Plodia interpunctella
StepEffect EnteredEffect RemovedDFNumber InScore Chi-Squarep-value
1Location 812646.11<0.0001
2Min. Temp 122147.05<0.0001
3Year 103794.86<0.0001
4Trap 1423.99<0.0001
5Max. Temp 1523.17<0.0001
6Season 1612.450.0004
7Snow 1711.190.0008
Trogoderma variabile
StepEffect EnteredEffect RemovedDFNumber InScore Chi-Squarep-value
1Location 812233.20<0.0001
2Min. Temp 12480.64<0.0001
3Year 10352.50<0.0001
4Season 147.890.0050
5Trap 153.150.076
6 Trap143.150.076
Table 2. Counts with maximum and mean for overall inside/outside numbers, inside/outside during cool season and inside/outside during warm season. Minimum values were 0 for each location and season combination. SE = Standard Error.
Table 2. Counts with maximum and mean for overall inside/outside numbers, inside/outside during cool season and inside/outside during warm season. Minimum values were 0 for each location and season combination. SE = Standard Error.
SpeciesVariablenMaximumMeanSE
Plodia interpunctellaInside16,5052814.40.1
Inside, Cool Season8052940.70.04
Inside, Warm Season84532817.90.2
Basement28821373.90.2
First Floor28791584.80.3
Fourth Floor28821696.40.3
Second Floor28691111.50.1
Third Floor28821402.50.2
North Warehouse45628111.41.5
Packaging Warehouse7412175.50.7
West Warehouse9142569.30.8
Outside1723888158.30.7
Outside, Cool Season54564953.34.6
Outside, Warm Season1178888206.96.0
Trogoderma variabileInside17,022480.50.02
Inside, Cool Season8249440.070.008
Inside, Warm Season8773480.90.03
Basement2866390.30.04
First Floor2865340.50.03
Fourth Floor2869430.70.05
Second Floor2856300.50.03
Third Floor2865480.70.05
North Warehouse98450.060.01
Packaging Warehouse733340.40.08
West Warehouse98470.10.02
Outside17231803153.25.7
Outside, Cool Season48473019.52.8
Outside, Warm Season12391803205.57.4
Table 3. Means and maximum counts per year, inside and outside. Minimum counts in all cases is 0. SE = standard error.
Table 3. Means and maximum counts per year, inside and outside. Minimum counts in all cases is 0. SE = standard error.
SpeciesVariablenMaximumMeanSE
P. interpunctella Inside2001758944.70.4
200282128123.51.4
200316641185.20.3
200416641263.50.2
200517281101.90.2
20061662451.30.09
20071600823.70.2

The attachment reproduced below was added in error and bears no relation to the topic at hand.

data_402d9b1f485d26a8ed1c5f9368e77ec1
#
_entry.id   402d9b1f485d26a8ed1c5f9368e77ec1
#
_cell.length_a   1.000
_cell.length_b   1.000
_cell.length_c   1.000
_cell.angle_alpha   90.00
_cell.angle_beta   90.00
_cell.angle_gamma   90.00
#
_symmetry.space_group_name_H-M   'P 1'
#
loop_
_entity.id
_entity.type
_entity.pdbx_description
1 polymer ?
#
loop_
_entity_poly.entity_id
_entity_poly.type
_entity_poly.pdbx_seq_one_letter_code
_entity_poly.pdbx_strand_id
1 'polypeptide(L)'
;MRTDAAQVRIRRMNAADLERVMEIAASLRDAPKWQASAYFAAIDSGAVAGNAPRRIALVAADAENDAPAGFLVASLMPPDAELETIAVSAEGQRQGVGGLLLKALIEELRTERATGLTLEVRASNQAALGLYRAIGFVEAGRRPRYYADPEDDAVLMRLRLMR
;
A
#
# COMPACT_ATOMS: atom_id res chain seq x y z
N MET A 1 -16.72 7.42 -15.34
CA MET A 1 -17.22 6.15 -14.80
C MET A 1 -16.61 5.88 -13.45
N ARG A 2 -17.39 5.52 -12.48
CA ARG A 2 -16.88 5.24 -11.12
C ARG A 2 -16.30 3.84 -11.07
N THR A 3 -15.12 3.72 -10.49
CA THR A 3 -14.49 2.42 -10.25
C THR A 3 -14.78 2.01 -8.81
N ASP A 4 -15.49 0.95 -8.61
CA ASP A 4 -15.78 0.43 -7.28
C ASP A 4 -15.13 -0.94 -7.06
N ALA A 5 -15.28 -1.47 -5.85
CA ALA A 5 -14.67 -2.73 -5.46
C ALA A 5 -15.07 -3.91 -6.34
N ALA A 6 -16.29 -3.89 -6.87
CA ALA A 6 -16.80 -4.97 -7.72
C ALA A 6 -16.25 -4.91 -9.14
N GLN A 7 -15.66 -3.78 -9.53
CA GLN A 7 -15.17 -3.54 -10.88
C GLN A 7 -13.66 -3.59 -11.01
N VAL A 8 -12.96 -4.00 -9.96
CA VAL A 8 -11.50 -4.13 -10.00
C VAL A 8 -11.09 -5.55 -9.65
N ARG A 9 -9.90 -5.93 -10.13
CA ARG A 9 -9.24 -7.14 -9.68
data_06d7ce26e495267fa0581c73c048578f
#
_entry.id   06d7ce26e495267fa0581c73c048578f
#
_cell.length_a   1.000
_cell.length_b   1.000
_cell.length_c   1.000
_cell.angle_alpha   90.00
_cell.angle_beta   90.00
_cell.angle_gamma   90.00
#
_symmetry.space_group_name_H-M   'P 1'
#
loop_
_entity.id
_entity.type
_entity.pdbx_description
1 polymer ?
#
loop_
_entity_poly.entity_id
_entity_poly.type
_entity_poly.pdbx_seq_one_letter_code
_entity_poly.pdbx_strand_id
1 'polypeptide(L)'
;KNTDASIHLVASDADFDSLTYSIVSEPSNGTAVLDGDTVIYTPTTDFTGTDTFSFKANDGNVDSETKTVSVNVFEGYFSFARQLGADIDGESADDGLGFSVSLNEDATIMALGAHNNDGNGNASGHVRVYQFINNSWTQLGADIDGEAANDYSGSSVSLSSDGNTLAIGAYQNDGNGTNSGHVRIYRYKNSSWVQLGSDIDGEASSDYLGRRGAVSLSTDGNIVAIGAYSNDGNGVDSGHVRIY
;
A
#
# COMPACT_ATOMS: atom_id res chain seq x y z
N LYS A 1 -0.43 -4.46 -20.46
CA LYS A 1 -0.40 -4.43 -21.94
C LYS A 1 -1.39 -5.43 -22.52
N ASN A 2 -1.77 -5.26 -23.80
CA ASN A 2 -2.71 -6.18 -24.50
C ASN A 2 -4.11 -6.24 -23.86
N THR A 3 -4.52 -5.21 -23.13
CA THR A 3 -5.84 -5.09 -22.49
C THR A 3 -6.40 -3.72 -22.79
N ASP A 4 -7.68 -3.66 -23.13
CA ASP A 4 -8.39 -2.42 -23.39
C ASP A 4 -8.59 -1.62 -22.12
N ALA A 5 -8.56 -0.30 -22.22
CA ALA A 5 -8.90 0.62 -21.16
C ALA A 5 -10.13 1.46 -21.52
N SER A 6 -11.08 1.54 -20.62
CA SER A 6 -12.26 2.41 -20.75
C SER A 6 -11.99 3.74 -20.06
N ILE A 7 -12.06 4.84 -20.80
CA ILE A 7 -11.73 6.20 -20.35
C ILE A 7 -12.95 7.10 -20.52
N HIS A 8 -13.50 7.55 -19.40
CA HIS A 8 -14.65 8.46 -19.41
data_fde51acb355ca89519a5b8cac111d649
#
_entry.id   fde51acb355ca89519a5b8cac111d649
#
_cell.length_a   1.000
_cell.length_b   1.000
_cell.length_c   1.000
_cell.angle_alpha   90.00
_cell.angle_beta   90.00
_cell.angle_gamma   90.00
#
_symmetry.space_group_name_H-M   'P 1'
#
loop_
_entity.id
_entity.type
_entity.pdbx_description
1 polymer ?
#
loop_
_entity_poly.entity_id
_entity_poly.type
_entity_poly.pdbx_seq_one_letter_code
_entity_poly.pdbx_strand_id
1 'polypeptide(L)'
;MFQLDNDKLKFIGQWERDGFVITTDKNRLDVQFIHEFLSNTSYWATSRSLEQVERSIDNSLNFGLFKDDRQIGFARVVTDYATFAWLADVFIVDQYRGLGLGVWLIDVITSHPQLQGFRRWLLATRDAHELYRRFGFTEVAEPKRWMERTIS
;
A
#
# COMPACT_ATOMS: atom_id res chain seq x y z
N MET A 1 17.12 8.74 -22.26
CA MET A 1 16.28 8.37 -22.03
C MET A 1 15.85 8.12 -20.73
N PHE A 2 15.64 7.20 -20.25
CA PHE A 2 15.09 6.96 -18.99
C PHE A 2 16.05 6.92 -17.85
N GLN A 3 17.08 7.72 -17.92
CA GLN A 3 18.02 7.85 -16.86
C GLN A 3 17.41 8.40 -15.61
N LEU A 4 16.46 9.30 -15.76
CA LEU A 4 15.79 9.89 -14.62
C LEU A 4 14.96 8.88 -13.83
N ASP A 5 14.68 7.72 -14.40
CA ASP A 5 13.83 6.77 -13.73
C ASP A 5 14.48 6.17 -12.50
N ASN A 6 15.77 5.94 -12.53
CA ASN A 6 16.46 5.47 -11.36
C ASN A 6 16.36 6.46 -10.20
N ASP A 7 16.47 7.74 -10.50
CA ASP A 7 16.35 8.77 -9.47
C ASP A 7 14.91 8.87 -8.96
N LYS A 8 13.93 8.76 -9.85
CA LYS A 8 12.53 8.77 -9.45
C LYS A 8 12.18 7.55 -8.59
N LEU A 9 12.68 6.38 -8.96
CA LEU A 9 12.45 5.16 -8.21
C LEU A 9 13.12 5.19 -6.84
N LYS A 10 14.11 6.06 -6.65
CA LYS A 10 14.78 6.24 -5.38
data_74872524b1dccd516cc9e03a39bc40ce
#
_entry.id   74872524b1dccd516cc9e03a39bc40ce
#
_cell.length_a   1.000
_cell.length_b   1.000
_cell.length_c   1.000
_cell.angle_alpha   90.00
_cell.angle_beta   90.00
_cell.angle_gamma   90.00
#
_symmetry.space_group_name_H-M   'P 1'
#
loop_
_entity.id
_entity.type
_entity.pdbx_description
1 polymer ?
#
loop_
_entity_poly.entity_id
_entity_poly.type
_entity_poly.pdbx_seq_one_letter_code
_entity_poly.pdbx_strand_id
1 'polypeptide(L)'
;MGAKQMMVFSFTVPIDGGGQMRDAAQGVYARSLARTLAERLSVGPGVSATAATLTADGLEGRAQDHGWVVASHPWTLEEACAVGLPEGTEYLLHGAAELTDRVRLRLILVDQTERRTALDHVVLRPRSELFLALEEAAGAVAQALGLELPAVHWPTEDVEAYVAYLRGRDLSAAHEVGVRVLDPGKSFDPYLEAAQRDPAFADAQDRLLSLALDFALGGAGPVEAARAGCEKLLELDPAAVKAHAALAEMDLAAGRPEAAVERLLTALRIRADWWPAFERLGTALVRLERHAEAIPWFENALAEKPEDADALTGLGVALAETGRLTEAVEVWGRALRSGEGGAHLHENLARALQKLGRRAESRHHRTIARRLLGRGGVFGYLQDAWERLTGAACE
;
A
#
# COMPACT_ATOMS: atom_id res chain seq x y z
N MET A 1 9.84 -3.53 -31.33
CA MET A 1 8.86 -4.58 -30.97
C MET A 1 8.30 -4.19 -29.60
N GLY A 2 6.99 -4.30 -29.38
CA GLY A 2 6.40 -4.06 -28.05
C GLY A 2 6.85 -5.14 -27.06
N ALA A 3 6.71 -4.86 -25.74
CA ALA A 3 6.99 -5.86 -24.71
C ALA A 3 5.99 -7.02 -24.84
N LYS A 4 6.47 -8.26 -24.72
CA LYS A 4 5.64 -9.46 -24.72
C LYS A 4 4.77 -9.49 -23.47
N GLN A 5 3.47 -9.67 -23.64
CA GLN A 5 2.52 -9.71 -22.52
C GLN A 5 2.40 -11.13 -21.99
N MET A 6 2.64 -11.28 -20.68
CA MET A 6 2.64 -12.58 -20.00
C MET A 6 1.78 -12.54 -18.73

200815991586.00.4
200915991314.30.3
20101556761.50.1
201115981223.30.3
P. interpunctella Outside2001117633145.417.2
2002110854254.823.4
2003167721203.215.7
2004190658111.010.9
2005220717104.19.6
2006160734147.613.6
2007170767170.215.2
2008140774183.217.6
2009140760213.818.7
2010159640100.412.3
2011150888171.217.9
T. variabile Inside2001759110.30.03
2002846240.50.06
20031713480.40.05
20041712300.50.04
20051776150.10.02
20061713170.30.03
20071649440.50.06
20081649180.40.03
20091650300.30.03
20101713320.70.06
20111644431.30.1
T. variabile Outside20011171698169.824.3
20021101803125.821.7
2003167838126.114.0
2004190948108.413.2
200522060578.87.8
20061601247174.018.9
20071701052172.115.9
20081401708191.225.4
2009140947129.514.2
20101591756187.523.6
20111501449263.628.0
Table 4. Change in fumigation for all inside locations combined. Before and after fumigation includes 1 month of insect capture data, or two trapping periods. SE = standard error; * = significant at p < 0.05.
Table 4. Change in fumigation for all inside locations combined. Before and after fumigation includes 1 month of insect capture data, or two trapping periods. SE = standard error; * = significant at p < 0.05.
Fumigation DateP. interpunctella T. variabile
Mean ± SE Before FumigationMean ± SE After FumigationPercent ReductionMean ± SE Before FumigationMean ± SE After FumigationPercent Reduction
13 July 200225.2 ± 3.340.4 ± 4.0+60.31 *1.6 ± 0.30.4 ± 0.08178.10 *
16 November 20020.3 ± 0.090.00 ± 0.001000.08 ± 0.030.02 ± 0.01180.00
28 June 20035.8 ± 1.018.6 ± 2.1+222.49 *1.7 ± 0.40.7 ± 0.159.56 *
23 August 200317.3 ± 2.016.3 ± 1.86.082.0 ± 0.50.3 ± 0.0886.48 *
19 June 200416.4 ± 1.63.5 ± 0.678.78 *2.1 ± 0.40.9 ± 0.259.53 *
4 September 20048.9 ± 1.07.2 ± 0.919.411.6 ± 0.20.2 ± 0.0890.25 *
11 June 20051.0 ± 0.20.2 ± 0.0676.030.2 ± 0.080.2 ± 0.0431.03
12 November 20050.09 ± 0.040.0 ± 0.01000.05 ± 0.020.0 ± 0.0100
4 November 20060.4 ± 0.10.0 ± 0.01000.008 ± 0.0080.0 ± 0.0100
3 November 20072.0 ± 0.30.05 ± 0.0297.670.6 ± 0.20.0 ± 0.0100 *
15 November 20080.2 ± 0.050.02 ± 0.0286.470.03 ± 0.020.0 ± 0.0100
19 December 20090.0 ± 0.00.0 ± 0.00.000.0 ± 0.00.0 ± 0.0100
10 December 20100.0 ± 0.00.0 ± 0.00.000.04 ± 0.030.0 ± 0.0100
12 December 20110.0 ± 0.00.0 ± 0.00.000.04 ± 0.020.0 ± 0.0100